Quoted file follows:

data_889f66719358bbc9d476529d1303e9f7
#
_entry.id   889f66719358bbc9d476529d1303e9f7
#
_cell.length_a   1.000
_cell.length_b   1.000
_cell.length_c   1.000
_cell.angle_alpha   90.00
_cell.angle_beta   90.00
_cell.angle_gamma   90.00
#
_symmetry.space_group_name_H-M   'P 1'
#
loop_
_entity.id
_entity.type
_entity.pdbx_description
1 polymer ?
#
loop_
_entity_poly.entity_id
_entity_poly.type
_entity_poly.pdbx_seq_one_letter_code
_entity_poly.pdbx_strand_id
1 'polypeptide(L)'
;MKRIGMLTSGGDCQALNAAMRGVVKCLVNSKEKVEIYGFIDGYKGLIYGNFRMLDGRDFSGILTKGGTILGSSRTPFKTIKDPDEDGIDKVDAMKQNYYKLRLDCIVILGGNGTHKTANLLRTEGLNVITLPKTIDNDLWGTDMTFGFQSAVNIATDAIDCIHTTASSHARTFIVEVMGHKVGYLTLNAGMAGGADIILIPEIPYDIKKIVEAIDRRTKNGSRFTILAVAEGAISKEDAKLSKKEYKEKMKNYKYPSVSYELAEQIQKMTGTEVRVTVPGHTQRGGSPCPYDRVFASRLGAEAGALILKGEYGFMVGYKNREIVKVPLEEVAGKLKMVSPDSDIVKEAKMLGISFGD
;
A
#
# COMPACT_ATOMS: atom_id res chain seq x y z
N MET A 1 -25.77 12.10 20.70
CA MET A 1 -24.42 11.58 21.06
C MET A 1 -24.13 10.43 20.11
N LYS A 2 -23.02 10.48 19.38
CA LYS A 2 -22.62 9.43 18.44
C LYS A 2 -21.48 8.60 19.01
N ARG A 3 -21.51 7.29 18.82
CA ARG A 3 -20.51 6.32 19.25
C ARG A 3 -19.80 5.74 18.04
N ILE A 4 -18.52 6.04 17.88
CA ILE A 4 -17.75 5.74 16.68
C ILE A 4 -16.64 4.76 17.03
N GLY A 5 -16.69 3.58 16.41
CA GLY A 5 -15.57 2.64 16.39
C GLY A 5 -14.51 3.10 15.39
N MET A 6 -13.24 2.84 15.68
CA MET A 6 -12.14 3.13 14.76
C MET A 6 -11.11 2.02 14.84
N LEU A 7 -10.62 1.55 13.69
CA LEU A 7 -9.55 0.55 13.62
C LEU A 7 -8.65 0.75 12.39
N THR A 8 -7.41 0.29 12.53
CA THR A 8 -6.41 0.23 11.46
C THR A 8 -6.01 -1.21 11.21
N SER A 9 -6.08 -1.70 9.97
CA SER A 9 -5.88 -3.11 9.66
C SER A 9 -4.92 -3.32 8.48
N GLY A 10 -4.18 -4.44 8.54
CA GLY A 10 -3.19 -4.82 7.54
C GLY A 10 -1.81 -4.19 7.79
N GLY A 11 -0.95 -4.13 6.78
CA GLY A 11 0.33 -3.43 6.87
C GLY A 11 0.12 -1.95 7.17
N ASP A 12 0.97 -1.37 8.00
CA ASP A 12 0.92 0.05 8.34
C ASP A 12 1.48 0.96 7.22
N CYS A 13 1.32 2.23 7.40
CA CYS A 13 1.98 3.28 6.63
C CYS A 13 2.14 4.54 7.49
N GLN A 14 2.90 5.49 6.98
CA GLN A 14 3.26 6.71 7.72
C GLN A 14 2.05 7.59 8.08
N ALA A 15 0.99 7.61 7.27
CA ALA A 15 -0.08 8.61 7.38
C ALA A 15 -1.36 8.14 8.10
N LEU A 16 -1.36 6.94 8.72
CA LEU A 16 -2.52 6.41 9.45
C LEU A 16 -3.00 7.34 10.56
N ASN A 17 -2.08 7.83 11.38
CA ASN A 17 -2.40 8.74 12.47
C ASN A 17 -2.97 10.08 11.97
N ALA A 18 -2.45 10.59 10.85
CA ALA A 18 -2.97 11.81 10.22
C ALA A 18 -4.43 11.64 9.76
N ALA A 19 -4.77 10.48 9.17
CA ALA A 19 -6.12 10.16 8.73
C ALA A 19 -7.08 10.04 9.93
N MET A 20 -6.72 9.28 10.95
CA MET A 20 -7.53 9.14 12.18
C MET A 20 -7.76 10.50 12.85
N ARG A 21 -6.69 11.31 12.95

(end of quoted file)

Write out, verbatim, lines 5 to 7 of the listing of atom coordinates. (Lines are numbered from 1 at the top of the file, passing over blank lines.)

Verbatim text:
_cell.length_a   1.000
_cell.length_b   1.000
_cell.length_c   1.000